Chapter 12: Twelfth Chapter
"Well, I can't help it," said a voice close ahead, and Freddy
reared a freckled face and a pair of snowy shoulders out of the
fronds. "I can't be trodden on, can I?"
"Good gracious me, dear; so it's you! What miserable management!
Why not have a comfortable bath at home, with hot and cold laid
"Look here, mother, a fellow must wash, and a fellow's got to
dry, and if another fellow--"
"Dear, no doubt you're right as usual, but you are in no position
to argue. Come, Lucy." They turned. "Oh, look--don't look! Oh,
poor Mr. Beebe! How unfortunate again--"
For Mr. Beebe was just crawling out of the pond, On whose surface
garments of an intimate nature did float; while George, the
world-weary George, shouted to Freddy that he had hooked a fish.
"And me, I've swallowed one," answered he of the bracken. "I've
swallowed a pollywog. It wriggleth in my tummy. I shall die--
Emerson you beast, you've got on my bags."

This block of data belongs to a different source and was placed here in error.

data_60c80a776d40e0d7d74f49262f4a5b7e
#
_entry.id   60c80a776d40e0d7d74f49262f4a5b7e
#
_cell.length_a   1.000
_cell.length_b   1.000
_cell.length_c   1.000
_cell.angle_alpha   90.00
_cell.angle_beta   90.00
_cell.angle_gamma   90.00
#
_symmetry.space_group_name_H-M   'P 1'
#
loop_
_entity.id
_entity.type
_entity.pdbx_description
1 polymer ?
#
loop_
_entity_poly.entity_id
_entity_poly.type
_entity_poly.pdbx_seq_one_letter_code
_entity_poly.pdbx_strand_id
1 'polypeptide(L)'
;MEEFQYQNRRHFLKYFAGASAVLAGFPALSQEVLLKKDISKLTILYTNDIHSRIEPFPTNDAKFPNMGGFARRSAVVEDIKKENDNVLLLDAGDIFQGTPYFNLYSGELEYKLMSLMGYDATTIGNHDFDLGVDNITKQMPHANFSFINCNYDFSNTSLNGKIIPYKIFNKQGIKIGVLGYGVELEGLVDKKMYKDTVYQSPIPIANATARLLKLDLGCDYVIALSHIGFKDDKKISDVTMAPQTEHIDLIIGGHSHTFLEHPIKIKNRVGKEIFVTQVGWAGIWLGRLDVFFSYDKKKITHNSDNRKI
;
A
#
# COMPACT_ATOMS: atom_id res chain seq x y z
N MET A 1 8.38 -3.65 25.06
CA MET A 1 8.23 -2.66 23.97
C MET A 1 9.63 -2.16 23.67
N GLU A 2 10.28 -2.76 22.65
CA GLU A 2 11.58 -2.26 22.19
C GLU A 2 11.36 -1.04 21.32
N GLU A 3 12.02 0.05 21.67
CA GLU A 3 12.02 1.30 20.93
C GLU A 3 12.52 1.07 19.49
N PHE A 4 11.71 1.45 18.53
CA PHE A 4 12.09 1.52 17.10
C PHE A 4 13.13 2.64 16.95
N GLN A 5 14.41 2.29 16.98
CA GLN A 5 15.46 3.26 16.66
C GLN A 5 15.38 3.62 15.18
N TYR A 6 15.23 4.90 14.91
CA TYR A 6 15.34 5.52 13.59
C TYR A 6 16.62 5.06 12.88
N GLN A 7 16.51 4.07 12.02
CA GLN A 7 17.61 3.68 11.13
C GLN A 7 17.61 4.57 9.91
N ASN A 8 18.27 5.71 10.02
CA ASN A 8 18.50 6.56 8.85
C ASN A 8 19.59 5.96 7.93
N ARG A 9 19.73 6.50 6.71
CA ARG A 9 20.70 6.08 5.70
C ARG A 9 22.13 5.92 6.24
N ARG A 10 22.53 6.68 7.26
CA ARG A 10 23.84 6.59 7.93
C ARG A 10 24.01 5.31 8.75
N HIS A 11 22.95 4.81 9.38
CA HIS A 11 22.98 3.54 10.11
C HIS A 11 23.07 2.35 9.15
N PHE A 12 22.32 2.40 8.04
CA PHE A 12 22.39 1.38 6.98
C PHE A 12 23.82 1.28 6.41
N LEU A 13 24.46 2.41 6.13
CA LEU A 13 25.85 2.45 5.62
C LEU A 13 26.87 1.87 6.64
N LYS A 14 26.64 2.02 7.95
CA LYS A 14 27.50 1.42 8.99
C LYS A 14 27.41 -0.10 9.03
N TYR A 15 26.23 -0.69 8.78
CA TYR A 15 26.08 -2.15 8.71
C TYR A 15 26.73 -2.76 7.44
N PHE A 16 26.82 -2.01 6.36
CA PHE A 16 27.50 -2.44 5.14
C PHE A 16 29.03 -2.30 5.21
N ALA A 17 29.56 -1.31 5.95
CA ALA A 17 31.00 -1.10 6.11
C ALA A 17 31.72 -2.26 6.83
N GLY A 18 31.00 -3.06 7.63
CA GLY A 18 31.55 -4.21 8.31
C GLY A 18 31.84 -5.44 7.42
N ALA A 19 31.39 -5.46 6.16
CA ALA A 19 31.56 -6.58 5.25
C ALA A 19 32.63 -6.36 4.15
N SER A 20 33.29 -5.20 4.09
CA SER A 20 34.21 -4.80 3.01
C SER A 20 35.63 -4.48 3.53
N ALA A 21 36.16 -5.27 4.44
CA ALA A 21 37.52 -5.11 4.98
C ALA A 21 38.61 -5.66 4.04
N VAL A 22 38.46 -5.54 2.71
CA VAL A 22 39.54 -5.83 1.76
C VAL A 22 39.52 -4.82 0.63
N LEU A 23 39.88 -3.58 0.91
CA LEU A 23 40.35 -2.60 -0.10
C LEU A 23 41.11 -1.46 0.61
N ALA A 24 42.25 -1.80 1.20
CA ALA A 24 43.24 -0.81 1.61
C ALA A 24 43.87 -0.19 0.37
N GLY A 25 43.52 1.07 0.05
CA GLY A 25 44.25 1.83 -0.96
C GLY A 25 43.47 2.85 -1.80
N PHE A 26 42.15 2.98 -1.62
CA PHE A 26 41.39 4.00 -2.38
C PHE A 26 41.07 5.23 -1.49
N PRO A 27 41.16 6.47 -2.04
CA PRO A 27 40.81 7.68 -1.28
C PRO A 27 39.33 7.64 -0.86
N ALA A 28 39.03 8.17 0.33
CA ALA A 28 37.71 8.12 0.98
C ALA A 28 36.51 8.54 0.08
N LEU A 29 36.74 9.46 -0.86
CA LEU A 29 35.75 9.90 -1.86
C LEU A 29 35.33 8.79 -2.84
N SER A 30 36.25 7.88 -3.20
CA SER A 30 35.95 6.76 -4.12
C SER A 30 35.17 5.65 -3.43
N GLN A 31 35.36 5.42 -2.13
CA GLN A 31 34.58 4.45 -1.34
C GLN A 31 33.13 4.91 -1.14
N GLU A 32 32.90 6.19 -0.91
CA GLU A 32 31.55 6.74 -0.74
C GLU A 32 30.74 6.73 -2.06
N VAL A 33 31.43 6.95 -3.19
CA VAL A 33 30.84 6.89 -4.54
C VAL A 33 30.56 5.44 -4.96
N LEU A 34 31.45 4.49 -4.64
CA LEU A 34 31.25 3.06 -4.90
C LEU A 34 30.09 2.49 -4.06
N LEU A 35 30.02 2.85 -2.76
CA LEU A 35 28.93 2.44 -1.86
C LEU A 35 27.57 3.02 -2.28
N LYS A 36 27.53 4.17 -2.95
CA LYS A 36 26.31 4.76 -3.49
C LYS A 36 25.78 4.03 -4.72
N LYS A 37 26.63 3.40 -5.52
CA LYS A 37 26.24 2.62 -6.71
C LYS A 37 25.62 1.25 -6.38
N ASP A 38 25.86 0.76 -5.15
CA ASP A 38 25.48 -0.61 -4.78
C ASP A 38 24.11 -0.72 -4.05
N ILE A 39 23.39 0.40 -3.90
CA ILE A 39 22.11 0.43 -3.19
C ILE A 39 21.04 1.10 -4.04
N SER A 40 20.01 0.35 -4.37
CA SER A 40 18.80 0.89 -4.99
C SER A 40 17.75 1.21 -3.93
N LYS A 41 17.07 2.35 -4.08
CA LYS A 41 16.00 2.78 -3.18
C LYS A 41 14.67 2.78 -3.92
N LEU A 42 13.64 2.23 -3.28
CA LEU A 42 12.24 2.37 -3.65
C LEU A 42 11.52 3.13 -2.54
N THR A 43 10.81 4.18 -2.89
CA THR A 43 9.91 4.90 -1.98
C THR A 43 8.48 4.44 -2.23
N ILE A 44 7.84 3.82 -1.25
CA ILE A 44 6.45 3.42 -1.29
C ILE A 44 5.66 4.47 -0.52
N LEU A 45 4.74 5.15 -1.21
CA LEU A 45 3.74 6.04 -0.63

"Hush, dears," said Mrs. Honeychurch, who found it impossible to
remain shocked. "And do be sure you dry yourselves thoroughly
first. All these colds come of not drying thoroughly."
"Mother, do come away," said Lucy. "Oh for goodness' sake, do
"Hullo!" cried George, so that again the ladies stopped.
He regarded himself as dressed. Barefoot, bare-chested, radiant
and personable against the shadowy woods, he called:
"Hullo, Miss Honeychurch! Hullo!"
"Bow, Lucy; better bow. Whoever is it? I shall bow."
Miss Honeychurch bowed.
That evening and all that night the water ran away. On the morrow
the pool had shrunk to its old size and lost its glory. It had
been a call to the blood and to the relaxed will, a passing
benediction whose influence did not pass, a holiness, a spell, a
momentary chalice for youth.